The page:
I remembered this epic YouTube video I had watched years ago. I pulled it back up and we rewatched it. Less than ten minutes into the 45-minute show, we decided we wanted to attempt The Grand Sawtooth Loop – a 75 mile trail around Redfish Lake and Grandjean.
Watch our own epic YouTube video from our trip, here!
It was definitely not your typical honeymoon and every person who asked us where we
would be going responded with either “why Idaho?” or “y’all are crazy”. The later became a
very accurate statement as we went along the trail and questioned a few times why we weren’t just sipping daiquiris on the beach and instead camping in 45-degree weather. But the first question was so easy to explain to people, “because the mountains are calling us and few
people are bold enough to venture out there”.
My now husband, John, and I have lived in Colorado for the last five years. That was until two
weeks before our wedding in May, when we decided to change our lifestyles completely and
move back home to Mississippi to be closer to family and start a homestead farm. It has been a complete whirlwind since about February with planning the move and our wedding in Mississippi, so our honeymoon was pretty much the first break either of us had while in the midst of packing, unpacking, painting, and then celebrating.
It all seemed a blur until we crossed the state line from Nevada into Idaho and those mountain views we had grown so accustomed to in Colorado, came back into our line of sight. In that moment, I think we both realized how special this journey would be.
It finally felt like the start of our new life together when we talked about how much we had missed seeing mountains and decompressed from the stress of the last few months. It was surreal how calming the site of a mountain range we had never seen before could be, but it felt so welcoming to witness after a few months hiatus in our new home among the pine forests.
Read and watch other things we did during our entire honeymoon road trip from Mississippi to Idaho!
We had spent about a month after our wedding planning and packing for this trip, yet when we arrived at the trailhead I couldn’t help fear that we had forgotten something or not packed
enough. Some of that nervous fear came from the fact that it was only 47 degrees at 10 am when we arrived at Redfish Lake and I grew concerned that the clothes I packed weren’t going to be warm enough at night. The other part of me knew that what we were embarking on was something we hadn’t done in an entire year together, and those first backpacking trip of the year jitters really sunk in after I lugged my nearly fifty pound pack onto my back.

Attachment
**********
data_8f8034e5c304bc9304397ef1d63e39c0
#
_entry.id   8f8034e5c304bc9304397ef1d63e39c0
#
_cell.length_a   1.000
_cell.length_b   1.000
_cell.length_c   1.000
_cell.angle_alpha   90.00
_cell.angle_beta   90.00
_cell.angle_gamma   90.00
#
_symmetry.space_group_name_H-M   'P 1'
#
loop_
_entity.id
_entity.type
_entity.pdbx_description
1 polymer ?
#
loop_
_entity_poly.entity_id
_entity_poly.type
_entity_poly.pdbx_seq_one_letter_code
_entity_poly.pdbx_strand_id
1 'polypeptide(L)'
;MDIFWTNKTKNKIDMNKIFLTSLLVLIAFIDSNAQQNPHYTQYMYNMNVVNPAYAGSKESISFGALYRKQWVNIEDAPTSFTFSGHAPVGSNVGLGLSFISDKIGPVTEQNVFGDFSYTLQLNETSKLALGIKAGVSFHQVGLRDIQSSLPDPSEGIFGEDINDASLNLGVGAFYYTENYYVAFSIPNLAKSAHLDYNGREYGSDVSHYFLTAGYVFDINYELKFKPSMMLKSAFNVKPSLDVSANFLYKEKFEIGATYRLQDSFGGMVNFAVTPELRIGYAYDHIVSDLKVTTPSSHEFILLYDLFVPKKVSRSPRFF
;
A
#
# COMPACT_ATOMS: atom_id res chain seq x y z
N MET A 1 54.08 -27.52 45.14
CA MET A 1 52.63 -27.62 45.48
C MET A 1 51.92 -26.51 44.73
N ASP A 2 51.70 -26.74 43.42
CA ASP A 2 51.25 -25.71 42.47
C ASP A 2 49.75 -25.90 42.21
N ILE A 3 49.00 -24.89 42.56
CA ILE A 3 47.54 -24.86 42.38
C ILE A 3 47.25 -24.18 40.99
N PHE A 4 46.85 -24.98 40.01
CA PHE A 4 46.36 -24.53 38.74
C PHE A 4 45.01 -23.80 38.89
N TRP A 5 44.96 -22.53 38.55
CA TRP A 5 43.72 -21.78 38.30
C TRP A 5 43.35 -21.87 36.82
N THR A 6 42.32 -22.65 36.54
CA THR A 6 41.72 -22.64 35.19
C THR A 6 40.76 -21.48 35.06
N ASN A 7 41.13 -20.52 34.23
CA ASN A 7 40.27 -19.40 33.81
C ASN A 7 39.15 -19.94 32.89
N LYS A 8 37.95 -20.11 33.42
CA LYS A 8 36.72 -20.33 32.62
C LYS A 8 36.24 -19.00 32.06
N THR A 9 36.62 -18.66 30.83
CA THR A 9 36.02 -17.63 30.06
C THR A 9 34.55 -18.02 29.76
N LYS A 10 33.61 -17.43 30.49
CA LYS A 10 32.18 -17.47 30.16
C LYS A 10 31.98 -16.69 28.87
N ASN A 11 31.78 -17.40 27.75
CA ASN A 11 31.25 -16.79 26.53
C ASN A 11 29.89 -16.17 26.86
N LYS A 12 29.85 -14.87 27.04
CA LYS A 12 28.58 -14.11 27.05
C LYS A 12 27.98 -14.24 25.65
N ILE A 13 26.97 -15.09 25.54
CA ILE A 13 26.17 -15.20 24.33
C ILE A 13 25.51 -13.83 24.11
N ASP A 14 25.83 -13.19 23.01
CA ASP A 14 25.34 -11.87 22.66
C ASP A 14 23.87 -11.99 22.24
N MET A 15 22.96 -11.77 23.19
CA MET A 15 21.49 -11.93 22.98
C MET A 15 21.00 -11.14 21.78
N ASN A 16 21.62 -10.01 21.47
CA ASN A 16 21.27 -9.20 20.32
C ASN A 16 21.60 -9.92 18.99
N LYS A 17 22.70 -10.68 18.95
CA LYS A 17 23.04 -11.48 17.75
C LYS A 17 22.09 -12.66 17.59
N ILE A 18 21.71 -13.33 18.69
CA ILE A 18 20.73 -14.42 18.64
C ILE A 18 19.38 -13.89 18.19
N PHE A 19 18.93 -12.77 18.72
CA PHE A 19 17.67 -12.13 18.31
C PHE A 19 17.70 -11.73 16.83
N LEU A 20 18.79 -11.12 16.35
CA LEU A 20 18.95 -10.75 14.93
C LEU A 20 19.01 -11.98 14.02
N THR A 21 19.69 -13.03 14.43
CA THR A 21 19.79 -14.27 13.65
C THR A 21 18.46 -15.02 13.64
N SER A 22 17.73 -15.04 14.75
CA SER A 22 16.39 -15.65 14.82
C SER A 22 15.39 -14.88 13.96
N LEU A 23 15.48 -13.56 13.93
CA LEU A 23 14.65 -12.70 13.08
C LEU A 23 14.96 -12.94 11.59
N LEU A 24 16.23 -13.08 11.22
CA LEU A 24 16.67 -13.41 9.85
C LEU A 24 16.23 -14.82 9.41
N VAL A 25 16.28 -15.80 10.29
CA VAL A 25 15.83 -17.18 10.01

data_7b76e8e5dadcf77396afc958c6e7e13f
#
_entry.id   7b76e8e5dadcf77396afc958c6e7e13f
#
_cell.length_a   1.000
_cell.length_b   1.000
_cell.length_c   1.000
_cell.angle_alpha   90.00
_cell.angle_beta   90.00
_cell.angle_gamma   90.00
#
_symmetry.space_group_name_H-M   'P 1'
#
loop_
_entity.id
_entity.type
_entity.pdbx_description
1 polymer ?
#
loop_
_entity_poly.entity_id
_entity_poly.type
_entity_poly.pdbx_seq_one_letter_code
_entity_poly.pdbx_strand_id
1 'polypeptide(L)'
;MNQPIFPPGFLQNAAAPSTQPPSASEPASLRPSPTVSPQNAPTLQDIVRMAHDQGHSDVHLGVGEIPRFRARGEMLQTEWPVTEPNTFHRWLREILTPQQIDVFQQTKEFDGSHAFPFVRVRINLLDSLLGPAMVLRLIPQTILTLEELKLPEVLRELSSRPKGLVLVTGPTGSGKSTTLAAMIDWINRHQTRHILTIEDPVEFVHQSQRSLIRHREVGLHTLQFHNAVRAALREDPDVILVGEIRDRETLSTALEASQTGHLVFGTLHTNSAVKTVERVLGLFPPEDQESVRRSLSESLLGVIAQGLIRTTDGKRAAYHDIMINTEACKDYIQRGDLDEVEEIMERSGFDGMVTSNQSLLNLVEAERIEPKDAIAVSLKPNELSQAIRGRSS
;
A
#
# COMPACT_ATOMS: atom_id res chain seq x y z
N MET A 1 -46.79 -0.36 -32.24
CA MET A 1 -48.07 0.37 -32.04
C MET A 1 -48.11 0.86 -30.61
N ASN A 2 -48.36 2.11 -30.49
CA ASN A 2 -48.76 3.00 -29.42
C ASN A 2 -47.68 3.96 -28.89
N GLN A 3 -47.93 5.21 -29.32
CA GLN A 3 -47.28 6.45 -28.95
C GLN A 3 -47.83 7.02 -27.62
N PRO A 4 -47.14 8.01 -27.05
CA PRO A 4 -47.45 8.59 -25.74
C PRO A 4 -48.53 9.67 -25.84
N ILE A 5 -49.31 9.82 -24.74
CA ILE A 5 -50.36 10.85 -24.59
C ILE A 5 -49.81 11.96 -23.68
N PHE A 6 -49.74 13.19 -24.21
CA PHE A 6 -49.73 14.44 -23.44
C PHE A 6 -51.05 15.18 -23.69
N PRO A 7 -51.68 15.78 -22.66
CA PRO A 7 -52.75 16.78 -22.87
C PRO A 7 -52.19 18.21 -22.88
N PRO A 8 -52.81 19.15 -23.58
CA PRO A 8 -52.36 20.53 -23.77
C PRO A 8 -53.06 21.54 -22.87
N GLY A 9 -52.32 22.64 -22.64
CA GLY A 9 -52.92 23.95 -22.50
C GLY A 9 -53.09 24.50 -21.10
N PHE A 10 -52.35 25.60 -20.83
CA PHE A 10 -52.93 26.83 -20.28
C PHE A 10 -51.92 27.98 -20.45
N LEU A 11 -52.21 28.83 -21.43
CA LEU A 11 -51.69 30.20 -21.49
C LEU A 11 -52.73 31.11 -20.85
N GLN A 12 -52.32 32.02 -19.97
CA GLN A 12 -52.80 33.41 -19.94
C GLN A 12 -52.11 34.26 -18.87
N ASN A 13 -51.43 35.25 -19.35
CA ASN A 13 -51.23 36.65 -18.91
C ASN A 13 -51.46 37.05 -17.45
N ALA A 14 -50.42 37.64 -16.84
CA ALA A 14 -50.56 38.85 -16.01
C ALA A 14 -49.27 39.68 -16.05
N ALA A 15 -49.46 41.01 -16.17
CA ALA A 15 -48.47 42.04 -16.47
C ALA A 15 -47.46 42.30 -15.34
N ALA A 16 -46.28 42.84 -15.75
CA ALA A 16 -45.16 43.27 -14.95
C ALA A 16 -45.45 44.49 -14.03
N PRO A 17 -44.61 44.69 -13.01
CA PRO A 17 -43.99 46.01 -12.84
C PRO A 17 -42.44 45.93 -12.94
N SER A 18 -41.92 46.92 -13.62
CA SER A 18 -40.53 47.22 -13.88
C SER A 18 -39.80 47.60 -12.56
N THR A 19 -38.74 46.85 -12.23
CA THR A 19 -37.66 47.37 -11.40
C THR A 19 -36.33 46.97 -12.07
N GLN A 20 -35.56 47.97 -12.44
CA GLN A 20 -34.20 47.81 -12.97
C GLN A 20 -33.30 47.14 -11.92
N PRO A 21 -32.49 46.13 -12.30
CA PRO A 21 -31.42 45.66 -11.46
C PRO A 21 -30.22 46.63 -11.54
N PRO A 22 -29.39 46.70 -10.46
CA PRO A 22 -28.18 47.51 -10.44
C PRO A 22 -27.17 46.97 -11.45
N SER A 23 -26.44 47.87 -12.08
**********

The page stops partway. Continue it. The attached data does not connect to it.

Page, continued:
Those concerns of being warm enough quickly faded as we started our first ascent from The Redfish Trailhead up to The Alpine Way Trail. By noon the temperatures were
approaching the 90s and I couldn’t believe that as we were climbing in elevation it kept getting
hotter, but it did.
The wildflowers were still out strong even though it was approaching the end of July. Each
bright yellow, white, and magenta bloom stood out to me. I was so excited because we had specifically delayed our trip in hopes of catching their blooms. Seeing each new flower reminded me how much I truly loved the high alpine summers.
The most surprising part of the start of the trail wasn’t the warmth or how strenuous the initial
grade of elevation felt on my body, instead it was the smells. The sage brush surrounding us
filled my nostrils with the most beautiful aromatics. Then, as we approached the heavily
wooded forests we could smell the pine trees in a way we don’t get in the muggy heat of
Mississippi. These pine trees instead almost stung my nose with a piercing clean scent. It
brought me right back to some of our first trip memories through The Great Smoky Mountains
and other places with little to no pollution, cars, or people around.
I held my husband’s hand as he filled out our wilderness permits at the backcountry line. I
knew that this trip was going to mean something unforgettable to us and help me officially
close the chapter of my single Colorado life, and prepare us for our new journey into marriage. I was both nervous and excited.
Not long after we entered into the wilderness the first views of the peaks we would be circling
came into view. We gawked along the ridgeline with an elderly couple who shared with us that this year was going to be their 39th wedding anniversary. They congratulated us and wished us good luck on both our marriage and the trail we were starting.
The rest of the day, we didn’t see anyone else on the main trail. That was until we set up camp at the base of Thompson Peak and hiked with minimum gear to Thompson Lake. We saw one woman on the thin and narrow trail and one other couple leaving the lake when we arrived after the steep and sketchy scramble.
The bright blue water was unlike anything either of us had ever seen and the pointed rock spires above it jutted out of the ground like a hand reaching for the sky. We stood at the first
viewpoint just amazed that a place like this could exist in the world, and that we were blessed